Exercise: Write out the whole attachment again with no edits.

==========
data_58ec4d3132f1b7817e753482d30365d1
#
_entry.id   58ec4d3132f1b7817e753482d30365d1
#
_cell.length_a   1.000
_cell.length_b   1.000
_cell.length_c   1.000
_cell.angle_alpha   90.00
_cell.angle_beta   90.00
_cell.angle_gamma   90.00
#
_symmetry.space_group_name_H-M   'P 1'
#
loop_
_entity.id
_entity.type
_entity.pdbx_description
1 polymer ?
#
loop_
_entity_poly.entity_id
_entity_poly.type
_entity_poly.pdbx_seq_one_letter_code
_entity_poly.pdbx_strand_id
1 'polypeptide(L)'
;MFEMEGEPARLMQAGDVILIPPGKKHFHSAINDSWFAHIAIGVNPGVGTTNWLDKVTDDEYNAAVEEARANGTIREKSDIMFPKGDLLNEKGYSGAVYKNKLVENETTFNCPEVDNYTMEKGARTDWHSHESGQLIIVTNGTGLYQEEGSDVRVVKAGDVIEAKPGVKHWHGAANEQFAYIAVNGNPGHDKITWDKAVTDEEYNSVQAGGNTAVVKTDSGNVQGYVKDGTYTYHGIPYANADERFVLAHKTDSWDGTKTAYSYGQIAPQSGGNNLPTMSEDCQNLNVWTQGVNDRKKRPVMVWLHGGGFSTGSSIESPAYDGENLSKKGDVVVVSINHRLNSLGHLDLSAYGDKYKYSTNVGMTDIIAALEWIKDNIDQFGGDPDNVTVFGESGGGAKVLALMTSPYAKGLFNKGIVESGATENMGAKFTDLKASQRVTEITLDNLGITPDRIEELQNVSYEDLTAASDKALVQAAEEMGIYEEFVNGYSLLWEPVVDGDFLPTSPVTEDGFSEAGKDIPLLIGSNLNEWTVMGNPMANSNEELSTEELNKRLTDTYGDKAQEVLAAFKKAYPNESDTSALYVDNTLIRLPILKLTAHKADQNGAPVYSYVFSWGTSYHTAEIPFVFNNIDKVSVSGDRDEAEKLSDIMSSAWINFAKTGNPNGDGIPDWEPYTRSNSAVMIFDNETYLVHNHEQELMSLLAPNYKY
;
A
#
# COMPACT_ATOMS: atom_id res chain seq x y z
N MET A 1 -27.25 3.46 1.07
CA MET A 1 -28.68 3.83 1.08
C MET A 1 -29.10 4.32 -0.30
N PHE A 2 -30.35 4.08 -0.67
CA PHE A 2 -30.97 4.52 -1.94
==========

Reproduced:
data_58ec4d3132f1b7817e753482d30365d1
#
_entry.id   58ec4d3132f1b7817e753482d30365d1
#
_cell.length_a   1.000
_cell.length_b   1.000
_cell.length_c   1.000
_cell.angle_alpha   90.00
_cell.angle_beta   90.00
_cell.angle_gamma   90.00
#
_symmetry.space_group_name_H-M   'P 1'
#
loop_
_entity.id
_entity.type
_entity.pdbx_description
1 polymer ?
#
loop_
_entity_poly.entity_id
_entity_poly.type
_entity_poly.pdbx_seq_one_letter_code
_entity_poly.pdbx_strand_id
1 'polypeptide(L)'
;MFEMEGEPARLMQAGDVILIPPGKKHFHSAINDSWFAHIAIGVNPGVGTTNWLDKVTDDEYNAAVEEARANGTIREKSDIMFPKGDLLNEKGYSGAVYKNKLVENETTFNCPEVDNYTMEKGARTDWHSHESGQLIIVTNGTGLYQEEGSDVRVVKAGDVIEAKPGVKHWHGAANEQFAYIAVNGNPGHDKITWDKAVTDEEYNSVQAGGNTAVVKTDSGNVQGYVKDGTYTYHGIPYANADERFVLAHKTDSWDGTKTAYSYGQIAPQSGGNNLPTMSEDCQNLNVWTQGVNDRKKRPVMVWLHGGGFSTGSSIESPAYDGENLSKKGDVVVVSINHRLNSLGHLDLSAYGDKYKYSTNVGMTDIIAALEWIKDNIDQFGGDPDNVTVFGESGGGAKVLALMTSPYAKGLFNKGIVESGATENMGAKFTDLKASQRVTEITLDNLGITPDRIEELQNVSYEDLTAASDKALVQAAEEMGIYEEFVNGYSLLWEPVVDGDFLPTSPVTEDGFSEAGKDIPLLIGSNLNEWTVMGNPMANSNEELSTEELNKRLTDTYGDKAQEVLAAFKKAYPNESDTSALYVDNTLIRLPILKLTAHKADQNGAPVYSYVFSWGTSYHTAEIPFVFNNIDKVSVSGDRDEAEKLSDIMSSAWINFAKTGNPNGDGIPDWEPYTRSNSAVMIFDNETYLVHNHEQELMSLLAPNYKY
;
A
#
# COMPACT_ATOMS: atom_id res chain seq x y z
N MET A 1 -27.25 3.46 1.07
CA MET A 1 -28.68 3.83 1.08
C MET A 1 -29.10 4.32 -0.30
N PHE A 2 -30.35 4.08 -0.67
CA PHE A 2 -30.97 4.52 -1.94